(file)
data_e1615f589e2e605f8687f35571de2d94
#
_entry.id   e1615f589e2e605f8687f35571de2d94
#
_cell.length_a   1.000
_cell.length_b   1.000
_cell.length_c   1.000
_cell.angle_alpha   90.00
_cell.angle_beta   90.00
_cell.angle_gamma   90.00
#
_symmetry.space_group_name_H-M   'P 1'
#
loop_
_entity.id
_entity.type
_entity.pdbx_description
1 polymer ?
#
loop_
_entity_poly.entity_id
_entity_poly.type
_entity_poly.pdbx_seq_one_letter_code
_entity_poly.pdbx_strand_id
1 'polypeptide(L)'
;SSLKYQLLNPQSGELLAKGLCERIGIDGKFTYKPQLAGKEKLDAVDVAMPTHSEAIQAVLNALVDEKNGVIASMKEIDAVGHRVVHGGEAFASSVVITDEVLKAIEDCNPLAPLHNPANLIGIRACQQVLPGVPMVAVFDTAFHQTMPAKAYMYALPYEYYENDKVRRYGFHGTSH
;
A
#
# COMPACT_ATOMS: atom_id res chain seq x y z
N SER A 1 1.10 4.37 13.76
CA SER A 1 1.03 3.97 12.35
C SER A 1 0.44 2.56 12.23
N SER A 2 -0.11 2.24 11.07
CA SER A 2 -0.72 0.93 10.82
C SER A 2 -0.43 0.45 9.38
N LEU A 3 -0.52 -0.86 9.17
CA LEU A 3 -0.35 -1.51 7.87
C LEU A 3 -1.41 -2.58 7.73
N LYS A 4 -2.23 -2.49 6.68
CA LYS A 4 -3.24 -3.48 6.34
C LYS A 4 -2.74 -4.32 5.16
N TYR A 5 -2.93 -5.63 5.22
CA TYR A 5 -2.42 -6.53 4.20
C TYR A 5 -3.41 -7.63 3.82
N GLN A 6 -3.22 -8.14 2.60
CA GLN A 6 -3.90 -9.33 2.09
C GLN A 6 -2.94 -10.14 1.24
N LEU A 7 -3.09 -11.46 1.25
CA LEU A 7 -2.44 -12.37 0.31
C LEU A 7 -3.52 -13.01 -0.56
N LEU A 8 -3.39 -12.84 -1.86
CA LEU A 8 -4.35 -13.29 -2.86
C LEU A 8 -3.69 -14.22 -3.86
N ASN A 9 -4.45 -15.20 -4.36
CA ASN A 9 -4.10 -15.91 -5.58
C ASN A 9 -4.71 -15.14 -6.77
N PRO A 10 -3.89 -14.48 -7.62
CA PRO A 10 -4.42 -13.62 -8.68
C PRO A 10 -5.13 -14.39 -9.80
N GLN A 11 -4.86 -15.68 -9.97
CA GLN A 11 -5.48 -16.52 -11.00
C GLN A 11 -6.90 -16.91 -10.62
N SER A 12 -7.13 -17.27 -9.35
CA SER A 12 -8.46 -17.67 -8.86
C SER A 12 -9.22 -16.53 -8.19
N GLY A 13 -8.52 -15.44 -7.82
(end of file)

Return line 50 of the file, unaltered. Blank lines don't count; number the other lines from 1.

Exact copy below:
CA LEU A 7 -2.44 -12.37 0.31